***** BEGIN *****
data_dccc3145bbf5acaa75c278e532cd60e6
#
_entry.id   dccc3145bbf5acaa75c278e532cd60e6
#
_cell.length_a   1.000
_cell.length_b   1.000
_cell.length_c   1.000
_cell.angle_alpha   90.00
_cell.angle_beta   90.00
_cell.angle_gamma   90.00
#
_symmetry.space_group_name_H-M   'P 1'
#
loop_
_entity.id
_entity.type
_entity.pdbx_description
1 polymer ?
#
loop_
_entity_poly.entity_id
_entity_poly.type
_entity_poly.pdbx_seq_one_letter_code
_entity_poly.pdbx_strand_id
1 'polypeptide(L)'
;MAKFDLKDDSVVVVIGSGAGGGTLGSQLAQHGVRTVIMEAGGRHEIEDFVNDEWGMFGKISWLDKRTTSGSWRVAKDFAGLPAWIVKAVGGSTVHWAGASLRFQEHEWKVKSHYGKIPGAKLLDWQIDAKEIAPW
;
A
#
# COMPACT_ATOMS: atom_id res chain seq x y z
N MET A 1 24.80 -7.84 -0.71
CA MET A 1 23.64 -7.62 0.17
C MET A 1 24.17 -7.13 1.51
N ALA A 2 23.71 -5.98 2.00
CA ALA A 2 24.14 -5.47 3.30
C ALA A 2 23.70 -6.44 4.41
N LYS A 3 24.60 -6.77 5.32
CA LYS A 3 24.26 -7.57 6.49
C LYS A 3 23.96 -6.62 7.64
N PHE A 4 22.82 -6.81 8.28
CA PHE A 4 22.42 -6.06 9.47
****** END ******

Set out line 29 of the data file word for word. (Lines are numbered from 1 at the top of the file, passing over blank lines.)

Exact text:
#